Spiritual Gardens- Thistle

3 min readJul 3, 2023

Located on the Solel Congregation property, thistles found across Canada and the rest of North America hold a rich history.

These plants are native to Eurasia and are known to be an invasive species in gardens. However, we will explore not only edible uses and spiritual beliefs- but also how to maintain control of your garden when thistles are present.

Thistles @SolelCongregation property in Mississauga, Ontario, CA.
Thistles @ SolelCongregation in Ontario, CA.


  • Spines along leaf margins
  • pink-purple flower heads (clustered)
  • surrounded by spiny bracts


Thistles spread via roots, and so controlling strategies for thistles must acknowledge the roots and seedlings. Seedlings requires sunlight and roots can go deep. Strategies for control are below:

  • Hand-pulling (ideally clipped above ground)- must be repeated every 10–15 days in growing season for 2 years to successfully remove underground stems.
  • Cutting in early bud stage.
  • Introducing beetles for biological control via defoliating.
  • Smother plants (most common choice- alfalfa).
  • Vinegar spray (5–10%). Spray solution on thistles above ground repeatedly. If the vinegar solution is over 5% wear gloves to avoid skin burning.
  • Shading. Shading reduces light exposure to roughly 20%. Because seedling require sunlight, shading your thistles may be an effective way to prevent new sprouts.
  • Striving for total elimination is ideal with thistles considering the invasive nature. This is done through root elimination and above ground control.


Though thistles are known for their defenses, they can actually be quite tasty and nutritous.

  • Thistle root can be cut and washed. It is said to taste like burdock root, only not as bitter.
  • Thistle leaves are edible. However, the spines need to be removed first. Always use gloves when removing spines. The mid-rib of the leaf is known to taste mildly sweet.
  • Thistle stalk is edible, but all leaves need to be removed first. After removing leaved, skin the thistle stalk until there are no longer any spines. The thistle stalk tastes like a bitter celery and can be added into stews.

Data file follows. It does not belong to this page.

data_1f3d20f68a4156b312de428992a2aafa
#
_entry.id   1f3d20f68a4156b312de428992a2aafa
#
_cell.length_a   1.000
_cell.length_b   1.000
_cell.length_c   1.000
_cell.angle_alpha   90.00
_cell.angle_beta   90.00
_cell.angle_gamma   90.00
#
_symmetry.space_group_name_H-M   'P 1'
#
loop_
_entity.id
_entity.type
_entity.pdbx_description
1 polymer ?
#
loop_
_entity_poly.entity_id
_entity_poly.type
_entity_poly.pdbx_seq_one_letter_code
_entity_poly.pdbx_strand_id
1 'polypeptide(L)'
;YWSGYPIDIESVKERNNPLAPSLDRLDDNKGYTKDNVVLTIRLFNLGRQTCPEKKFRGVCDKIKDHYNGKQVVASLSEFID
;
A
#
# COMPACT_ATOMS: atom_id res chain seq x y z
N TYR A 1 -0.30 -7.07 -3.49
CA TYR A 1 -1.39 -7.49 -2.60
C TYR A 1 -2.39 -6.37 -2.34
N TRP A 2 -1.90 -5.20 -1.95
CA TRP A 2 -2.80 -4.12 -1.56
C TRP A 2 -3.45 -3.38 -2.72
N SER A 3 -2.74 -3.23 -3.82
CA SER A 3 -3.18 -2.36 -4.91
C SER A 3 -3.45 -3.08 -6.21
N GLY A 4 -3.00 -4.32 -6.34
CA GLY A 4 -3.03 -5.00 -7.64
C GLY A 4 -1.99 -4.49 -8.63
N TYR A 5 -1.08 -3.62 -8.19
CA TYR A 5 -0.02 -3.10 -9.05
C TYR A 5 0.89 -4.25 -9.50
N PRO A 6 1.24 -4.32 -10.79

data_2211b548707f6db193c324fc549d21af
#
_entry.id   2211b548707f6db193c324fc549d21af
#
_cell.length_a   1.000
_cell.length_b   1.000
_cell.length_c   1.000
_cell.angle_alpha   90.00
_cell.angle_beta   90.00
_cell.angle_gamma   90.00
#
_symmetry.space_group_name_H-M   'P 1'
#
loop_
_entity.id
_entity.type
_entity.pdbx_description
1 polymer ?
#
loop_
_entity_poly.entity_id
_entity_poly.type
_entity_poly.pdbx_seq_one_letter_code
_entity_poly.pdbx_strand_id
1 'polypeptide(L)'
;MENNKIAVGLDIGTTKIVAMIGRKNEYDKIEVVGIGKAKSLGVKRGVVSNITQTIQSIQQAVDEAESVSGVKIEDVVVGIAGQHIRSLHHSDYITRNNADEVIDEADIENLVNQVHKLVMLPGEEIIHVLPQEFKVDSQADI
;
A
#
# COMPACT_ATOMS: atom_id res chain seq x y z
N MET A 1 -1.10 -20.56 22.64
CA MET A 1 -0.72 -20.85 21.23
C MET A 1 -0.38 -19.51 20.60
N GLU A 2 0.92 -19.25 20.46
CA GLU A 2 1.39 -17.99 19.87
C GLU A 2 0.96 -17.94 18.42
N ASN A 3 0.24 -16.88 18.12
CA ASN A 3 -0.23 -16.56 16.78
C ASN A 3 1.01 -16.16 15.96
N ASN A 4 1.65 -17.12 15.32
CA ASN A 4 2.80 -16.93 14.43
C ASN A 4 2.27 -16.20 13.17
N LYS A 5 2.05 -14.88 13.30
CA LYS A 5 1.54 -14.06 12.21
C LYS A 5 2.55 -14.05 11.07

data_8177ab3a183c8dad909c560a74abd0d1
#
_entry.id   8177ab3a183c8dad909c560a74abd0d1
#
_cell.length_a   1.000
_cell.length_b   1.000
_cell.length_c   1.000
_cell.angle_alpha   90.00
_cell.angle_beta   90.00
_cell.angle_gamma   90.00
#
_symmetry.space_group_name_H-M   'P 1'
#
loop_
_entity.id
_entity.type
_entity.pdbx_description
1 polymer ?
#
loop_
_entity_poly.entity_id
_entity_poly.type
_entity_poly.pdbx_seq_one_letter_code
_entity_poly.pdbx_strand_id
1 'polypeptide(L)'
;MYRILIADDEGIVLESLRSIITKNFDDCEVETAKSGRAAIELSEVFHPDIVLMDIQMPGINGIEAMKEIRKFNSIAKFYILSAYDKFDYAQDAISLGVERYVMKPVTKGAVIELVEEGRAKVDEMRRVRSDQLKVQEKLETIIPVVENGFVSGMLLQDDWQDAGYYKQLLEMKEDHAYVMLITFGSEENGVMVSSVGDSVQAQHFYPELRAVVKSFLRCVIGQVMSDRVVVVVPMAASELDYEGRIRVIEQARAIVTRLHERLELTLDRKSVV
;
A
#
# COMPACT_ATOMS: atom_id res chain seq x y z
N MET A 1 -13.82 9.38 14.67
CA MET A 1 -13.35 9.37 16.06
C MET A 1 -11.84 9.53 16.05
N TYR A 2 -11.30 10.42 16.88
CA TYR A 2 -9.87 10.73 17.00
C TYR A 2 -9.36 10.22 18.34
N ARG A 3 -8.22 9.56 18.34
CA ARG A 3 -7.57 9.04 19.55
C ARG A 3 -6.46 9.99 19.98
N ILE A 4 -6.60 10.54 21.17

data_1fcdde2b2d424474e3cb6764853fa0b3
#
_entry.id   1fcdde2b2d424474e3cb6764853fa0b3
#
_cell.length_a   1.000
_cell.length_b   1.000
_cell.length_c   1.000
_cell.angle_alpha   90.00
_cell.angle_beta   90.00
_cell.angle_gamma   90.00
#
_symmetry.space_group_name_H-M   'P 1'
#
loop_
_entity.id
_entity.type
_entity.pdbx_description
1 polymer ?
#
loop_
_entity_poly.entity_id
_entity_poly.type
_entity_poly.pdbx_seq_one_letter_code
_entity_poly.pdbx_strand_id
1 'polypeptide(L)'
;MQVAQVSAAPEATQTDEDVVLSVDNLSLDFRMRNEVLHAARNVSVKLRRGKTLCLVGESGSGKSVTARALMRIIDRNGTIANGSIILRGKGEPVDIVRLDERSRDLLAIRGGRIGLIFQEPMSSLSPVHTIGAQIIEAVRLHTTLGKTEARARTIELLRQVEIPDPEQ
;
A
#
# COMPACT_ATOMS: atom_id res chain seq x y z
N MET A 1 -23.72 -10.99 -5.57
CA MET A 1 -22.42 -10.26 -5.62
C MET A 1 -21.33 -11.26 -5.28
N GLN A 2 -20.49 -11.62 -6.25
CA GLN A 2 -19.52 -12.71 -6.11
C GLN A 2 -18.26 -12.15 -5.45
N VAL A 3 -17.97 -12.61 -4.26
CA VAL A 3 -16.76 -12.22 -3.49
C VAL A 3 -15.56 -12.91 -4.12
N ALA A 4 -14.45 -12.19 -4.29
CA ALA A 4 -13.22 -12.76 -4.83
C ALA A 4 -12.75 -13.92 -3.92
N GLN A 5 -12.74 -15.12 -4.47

• Thistle flower buds are meant to be harvested before they fully bloom. The bristles guarding the flower can be peeled back. These resemble and taste similar to artichoke.


Thistle leaves are a clean source of water. This can be used when scavenging if you have limited access to clean water.

In medieval times thistles (without spines) were consumed during famine and used to stuff pillows and mattresses.

Medicinal Uses

  • Treats swollen joints and tendons
  • Used to treat rheumatoid arthritis in children
  • Used to treat inflammatory bowel syndrome
  • Thistle is used to treat these conditions through making tea from thistle leaves and consuming.

Spiritual Beliefs (England, Ireland, Scotland)

  • Thistles were blessed to counteract poisoning, dog bites, and to ward off plague.
  • Thistles were scattered in grain fields to drive away demons.
  • Seeds were burned to cure illness believed to be caused by evil spirits.
  • Thistle flowers were carried in pockets to avoid melancholy.
  • Thistles were considered faery plants in Ireland. It was believed pixies used thistle spines as spears and swords.
  • In England, a potion was made of thistle and St. John’s wart was used on women on trial for witchcraft. It was believed to make them tell the truth.
  • Hold a thistle flower about to seed and some thistledown in the palm of your hand. Make a wish, and blow it into the wind.
  • It is believed thistle helps with releasing anything unwanted from your life.